Tuesday, December 09, 2008

My 25 greatest movie characters (part 1)

Empire magazine has published a list of "The 100 Greatest Movie Characters", to wit:

25. Yoda (Empire Strikes Back)
24. Ash (Evil Dead)

23. Harry Callahan (Dirty Harry)
22. Red (The Shawshank Redemption)
21. Michael Corleone (The Godfather series)
20. Forrest Gump (Forrest Gump)
19. Jules Winnfield (Pulp Fiction)
18. Travis Bickle (Taxi Driver)

17. Hans Gruber (Die Hard)

16. Neo (The Matrix trilogy)

15. Ferris Bueller (Ferris Bueller's Day Off)
14. The Terminator (The Terminator series)

13. Gollum (The Lord of the Rings trilogy)

12. John McClane (Die Hard series)

11. James Bond (007 series)

10. Vito Corleone (The Godfather I & II)

9. Ellen Ripley (Alien quadrology)

8. Captain Jack Sparrow (Pirates of the Caribbean trilogy)

7. The Dude (The Big Lebowski)

6. Indiana Jones (Indiana Jones series)

5. Hannibal Lecter (Silence of the Lambs)

4. Han Solo (Star Wars trilogy)
3. The Joker (The Dark Knight)

2. Darth Vader (Star Wars series)

1. Tyler Durden (Fight Club)

However, the guys at Yahoo! Movies took issue with Empire's selection, so they drew up a list of their own:

25. Willy Wonka (Willy Wonka and the Chocolate Factory)
24. Khan (Star Trek II: The Wrath of Khan)

23. Tony Manero (Saturday Night Fever)

22. Dr. Evil (Austin Powers series)

21. Mad Max (Mad Max trilogy)

20. Annie Wilkes (Misery)

19. John Rambo (Rambo series)

18. Superman (Superman, Superman II)

17. Popeye Doyle (The French Connection)

16. Michael Dorsey/Dorothy Michaels (Tootsie)

15. Jake La Motta (Raging Bull)

14. Annie Hall (Annie Hall)

13. Will Kane (High Noon)

12. Norma Desmond (Sunset Blvd.)

11. Harry Lime (The Third Man)

10. Gordon Gekko (Wall Street)

9. Yojimbo (Yojimbo, Sanjuro)

8. Tracy Flick (Election)

7. T. E. Lawrence (Lawrence of Arabia)

6. Colonel Kurtz (Apocalypse Now)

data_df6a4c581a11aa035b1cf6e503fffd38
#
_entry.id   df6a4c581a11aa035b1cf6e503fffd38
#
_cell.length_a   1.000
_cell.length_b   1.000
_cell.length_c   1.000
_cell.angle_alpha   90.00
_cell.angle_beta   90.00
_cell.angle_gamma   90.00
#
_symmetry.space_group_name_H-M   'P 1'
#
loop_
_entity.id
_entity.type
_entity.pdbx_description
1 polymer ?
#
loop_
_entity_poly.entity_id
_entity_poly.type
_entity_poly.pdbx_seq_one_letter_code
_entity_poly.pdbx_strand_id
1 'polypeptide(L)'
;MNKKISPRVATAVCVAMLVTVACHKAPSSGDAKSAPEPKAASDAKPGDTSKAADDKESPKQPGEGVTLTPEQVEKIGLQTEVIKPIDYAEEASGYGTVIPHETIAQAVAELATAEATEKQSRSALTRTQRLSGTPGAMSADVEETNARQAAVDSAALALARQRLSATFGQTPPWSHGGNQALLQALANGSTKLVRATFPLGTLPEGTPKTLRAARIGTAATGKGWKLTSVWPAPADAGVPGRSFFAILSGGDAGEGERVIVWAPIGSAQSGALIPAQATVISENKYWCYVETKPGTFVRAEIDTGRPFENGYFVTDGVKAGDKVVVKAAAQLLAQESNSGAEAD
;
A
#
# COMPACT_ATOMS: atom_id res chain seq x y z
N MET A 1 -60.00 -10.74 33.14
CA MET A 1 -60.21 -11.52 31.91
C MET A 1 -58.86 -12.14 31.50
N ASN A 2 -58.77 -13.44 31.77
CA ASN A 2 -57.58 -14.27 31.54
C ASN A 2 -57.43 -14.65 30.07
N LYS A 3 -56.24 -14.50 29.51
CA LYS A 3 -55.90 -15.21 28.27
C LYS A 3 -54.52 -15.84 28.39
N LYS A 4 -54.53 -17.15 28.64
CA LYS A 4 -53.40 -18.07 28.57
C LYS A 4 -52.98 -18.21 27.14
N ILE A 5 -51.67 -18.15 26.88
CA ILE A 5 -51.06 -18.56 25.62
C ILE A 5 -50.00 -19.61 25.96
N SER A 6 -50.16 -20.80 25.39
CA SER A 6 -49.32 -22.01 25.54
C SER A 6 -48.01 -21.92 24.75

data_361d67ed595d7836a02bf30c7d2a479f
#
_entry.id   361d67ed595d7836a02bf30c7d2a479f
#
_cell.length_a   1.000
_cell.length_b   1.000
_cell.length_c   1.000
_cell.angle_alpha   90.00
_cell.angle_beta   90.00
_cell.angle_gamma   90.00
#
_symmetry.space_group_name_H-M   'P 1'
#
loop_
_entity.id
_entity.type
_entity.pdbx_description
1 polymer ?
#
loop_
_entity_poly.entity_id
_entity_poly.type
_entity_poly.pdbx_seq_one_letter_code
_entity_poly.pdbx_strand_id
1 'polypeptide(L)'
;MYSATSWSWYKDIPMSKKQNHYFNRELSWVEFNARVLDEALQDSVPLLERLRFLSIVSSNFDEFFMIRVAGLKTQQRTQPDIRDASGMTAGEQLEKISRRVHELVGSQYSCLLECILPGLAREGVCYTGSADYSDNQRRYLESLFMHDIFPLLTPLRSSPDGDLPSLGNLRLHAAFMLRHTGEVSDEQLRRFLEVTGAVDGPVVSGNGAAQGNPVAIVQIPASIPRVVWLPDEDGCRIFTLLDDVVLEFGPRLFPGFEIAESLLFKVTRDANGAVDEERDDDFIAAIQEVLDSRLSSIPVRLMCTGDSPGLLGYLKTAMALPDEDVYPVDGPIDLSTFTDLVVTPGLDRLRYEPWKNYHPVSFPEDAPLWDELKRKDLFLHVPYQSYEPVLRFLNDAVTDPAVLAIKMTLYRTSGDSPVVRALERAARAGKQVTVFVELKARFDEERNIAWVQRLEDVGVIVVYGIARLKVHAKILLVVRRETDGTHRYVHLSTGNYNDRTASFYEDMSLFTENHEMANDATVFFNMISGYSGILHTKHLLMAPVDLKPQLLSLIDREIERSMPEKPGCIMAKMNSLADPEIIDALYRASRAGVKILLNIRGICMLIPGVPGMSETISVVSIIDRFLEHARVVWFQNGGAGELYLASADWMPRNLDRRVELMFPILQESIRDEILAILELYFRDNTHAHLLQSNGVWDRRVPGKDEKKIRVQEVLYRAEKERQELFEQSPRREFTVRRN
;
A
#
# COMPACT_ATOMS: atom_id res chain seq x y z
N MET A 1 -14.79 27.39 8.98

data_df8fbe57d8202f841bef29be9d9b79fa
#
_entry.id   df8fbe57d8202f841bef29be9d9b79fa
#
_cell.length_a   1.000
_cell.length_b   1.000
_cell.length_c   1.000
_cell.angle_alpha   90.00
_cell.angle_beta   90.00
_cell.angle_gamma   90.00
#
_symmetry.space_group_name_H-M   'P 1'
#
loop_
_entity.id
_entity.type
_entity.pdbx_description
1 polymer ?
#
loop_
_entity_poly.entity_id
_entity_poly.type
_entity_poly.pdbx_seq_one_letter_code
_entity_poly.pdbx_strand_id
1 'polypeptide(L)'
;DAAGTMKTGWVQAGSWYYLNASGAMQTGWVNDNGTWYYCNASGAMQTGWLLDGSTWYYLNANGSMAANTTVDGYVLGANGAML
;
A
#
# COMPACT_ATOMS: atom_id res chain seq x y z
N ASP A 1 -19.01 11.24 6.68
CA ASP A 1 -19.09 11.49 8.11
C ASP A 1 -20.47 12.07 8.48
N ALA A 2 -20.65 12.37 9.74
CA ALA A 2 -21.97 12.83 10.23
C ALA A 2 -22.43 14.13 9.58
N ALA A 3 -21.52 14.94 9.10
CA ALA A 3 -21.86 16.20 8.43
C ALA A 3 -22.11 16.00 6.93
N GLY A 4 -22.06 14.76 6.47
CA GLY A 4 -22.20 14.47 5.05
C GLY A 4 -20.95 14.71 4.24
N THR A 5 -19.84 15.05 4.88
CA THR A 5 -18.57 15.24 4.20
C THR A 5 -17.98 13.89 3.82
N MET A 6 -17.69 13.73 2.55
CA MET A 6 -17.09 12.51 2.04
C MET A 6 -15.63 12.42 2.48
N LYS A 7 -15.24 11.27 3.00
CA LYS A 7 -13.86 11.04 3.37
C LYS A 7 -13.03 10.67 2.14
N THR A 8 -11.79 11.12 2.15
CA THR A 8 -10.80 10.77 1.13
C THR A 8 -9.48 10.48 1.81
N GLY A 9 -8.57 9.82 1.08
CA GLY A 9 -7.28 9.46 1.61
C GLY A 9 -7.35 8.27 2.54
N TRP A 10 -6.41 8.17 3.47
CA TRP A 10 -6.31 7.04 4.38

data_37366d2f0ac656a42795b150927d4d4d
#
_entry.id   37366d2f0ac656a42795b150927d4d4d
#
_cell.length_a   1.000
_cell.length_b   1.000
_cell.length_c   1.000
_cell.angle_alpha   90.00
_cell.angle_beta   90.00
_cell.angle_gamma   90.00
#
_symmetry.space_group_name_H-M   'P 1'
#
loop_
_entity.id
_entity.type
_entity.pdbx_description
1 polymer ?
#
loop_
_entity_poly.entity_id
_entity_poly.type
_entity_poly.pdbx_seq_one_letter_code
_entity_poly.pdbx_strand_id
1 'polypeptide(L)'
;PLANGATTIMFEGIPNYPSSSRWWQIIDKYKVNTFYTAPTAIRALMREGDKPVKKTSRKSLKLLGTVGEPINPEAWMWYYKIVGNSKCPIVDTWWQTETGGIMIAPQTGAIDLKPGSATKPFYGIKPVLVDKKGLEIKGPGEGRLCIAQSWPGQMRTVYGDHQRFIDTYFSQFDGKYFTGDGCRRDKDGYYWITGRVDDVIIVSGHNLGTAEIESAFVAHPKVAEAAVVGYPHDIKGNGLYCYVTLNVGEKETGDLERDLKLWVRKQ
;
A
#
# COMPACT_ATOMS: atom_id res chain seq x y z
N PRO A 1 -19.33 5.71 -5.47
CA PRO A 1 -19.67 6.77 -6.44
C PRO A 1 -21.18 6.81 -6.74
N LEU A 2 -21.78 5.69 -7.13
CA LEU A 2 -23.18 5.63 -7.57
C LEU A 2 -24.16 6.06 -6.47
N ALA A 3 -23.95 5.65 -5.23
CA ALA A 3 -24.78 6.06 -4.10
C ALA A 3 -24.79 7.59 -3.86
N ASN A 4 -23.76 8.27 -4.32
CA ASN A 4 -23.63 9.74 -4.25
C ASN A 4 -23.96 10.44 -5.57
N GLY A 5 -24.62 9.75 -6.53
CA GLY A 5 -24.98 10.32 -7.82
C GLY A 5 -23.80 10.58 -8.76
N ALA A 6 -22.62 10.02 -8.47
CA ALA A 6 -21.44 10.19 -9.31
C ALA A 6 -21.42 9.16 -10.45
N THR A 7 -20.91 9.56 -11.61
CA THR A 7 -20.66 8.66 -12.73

5. Shaft (Shaft)

4. Jake Gittes (Chinatown)

3. Holly Golightly (Breakfast at Tiffany's)

2. Mr. Miyagi (The Karate Kid series)

1. The Tramp (Charlie Chaplin's films)

Allow me to jump into the fray and present my personal picks for the top 25. To make things easier, I didn't consider any non-fictional characters (e.g. Tony Montana as portrayed by Al Pacino, Queen Elizabeth as portrayed by Cate Blanchett, Oskar Schindler as portrayed by Liam Neeson). Moreover, I excluded characters in film adaptations who are more strongly identified with the original literary work (e.g. Atticus Finch from To Kill a Mockingbird, Mr. Darcy from Pride and Prejudice, and Harry Potter), and I exempted icons who in my mind belong in some kind of character Hall of Fame (the likes of King Kong, Dracula, E.T., and the Wicked Witch of the West). I also tried to limit myself to one name per movie/movie franchise (otherwise my list would be overpopulated with Star Wars characters), one character per actor (or Al Pacino might hog several slots), and I nixed well-known characters from movies I have yet to watch (e.g. Dirty Harry, Rocky Balboa, The Terminator, et al).

My main criteria: 1) the character is larger-than-life, and "bigger" than the actor playing him/her; 2) the character's name is instantly familiar to most people; 3) the character is often used as a pop culture reference; and 4) the character is just too frickin' cool.

25. Inigo Montoya (The Princess Bride)